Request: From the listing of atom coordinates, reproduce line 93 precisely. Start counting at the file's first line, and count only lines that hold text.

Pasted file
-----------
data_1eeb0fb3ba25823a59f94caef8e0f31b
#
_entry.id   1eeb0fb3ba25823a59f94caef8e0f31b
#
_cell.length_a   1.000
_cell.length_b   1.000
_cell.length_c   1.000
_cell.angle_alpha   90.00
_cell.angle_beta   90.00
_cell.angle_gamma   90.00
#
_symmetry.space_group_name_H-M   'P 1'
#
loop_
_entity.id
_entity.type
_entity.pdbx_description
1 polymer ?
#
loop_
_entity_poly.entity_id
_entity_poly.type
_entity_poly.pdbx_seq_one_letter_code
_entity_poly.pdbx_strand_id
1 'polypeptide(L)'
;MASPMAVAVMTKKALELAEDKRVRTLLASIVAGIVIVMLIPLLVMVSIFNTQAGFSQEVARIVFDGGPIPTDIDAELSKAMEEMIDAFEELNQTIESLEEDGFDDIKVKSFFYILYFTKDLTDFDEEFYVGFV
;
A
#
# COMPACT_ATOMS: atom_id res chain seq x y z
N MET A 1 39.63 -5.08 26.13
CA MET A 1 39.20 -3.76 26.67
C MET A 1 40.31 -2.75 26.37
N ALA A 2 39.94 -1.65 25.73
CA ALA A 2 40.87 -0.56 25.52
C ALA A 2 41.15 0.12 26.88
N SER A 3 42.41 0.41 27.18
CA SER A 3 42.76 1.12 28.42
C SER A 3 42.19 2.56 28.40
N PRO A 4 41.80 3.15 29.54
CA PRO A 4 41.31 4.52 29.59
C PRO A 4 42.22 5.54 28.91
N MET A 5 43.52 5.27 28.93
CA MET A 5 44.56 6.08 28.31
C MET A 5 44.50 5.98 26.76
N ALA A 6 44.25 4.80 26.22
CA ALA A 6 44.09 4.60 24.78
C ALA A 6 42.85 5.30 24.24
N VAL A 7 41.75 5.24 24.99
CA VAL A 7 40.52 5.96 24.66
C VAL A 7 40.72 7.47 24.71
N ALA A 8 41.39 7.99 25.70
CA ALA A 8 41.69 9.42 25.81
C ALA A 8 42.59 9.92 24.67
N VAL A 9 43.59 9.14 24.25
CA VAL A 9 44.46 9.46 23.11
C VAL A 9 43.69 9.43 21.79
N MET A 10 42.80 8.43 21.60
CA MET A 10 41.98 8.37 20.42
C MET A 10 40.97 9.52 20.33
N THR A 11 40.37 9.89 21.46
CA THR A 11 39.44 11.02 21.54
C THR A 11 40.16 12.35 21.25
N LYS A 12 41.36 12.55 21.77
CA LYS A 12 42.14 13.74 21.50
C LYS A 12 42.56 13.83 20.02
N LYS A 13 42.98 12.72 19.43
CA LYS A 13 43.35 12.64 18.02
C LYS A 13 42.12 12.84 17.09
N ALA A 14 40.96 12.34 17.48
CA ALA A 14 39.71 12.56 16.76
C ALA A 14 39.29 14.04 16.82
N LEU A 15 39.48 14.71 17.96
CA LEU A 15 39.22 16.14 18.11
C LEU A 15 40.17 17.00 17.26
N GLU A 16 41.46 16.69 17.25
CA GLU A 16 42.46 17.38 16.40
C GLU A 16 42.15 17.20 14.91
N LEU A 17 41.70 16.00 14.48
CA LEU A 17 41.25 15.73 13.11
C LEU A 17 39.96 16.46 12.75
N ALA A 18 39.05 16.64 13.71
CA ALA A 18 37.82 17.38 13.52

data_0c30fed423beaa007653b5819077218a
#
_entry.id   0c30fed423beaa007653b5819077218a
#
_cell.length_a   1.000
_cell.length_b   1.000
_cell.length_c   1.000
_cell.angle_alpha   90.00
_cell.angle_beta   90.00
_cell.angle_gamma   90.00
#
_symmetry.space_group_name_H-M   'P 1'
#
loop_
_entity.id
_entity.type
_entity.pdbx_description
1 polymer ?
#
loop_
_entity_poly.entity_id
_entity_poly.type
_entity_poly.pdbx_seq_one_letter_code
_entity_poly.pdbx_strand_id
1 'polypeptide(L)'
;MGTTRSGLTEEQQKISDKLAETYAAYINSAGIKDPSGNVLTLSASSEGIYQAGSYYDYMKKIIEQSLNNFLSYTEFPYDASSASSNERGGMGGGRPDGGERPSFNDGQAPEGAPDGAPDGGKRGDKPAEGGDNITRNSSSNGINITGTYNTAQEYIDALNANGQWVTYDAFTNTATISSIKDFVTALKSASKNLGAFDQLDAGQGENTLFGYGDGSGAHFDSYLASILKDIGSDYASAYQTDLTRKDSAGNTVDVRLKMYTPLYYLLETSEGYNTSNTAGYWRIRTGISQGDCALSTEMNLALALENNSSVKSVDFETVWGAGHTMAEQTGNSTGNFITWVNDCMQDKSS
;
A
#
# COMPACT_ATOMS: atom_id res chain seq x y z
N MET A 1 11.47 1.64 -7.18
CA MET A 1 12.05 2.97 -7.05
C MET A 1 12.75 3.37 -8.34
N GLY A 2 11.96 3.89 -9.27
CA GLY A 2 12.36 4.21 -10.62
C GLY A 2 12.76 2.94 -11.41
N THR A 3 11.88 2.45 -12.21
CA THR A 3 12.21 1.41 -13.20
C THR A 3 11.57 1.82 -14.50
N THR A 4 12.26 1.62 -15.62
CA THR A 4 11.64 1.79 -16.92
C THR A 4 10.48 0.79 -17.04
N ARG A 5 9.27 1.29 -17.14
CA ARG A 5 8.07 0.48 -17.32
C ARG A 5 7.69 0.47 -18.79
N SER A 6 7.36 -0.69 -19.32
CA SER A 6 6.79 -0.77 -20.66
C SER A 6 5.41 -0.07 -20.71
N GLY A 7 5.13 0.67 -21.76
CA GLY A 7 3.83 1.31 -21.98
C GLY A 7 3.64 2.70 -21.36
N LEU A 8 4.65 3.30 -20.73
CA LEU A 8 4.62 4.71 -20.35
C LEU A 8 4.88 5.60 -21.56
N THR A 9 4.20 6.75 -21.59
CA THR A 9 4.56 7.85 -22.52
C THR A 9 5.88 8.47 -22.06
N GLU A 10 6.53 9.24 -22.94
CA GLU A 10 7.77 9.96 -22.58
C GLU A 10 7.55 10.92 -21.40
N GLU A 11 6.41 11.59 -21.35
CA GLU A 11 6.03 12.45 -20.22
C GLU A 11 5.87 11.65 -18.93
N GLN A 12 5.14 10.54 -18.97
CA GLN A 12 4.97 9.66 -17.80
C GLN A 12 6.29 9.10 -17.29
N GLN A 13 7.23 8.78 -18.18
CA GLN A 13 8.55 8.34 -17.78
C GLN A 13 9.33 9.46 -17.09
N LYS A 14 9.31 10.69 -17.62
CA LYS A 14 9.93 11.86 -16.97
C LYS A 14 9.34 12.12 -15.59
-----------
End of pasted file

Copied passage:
_cell.angle_gamma   90.00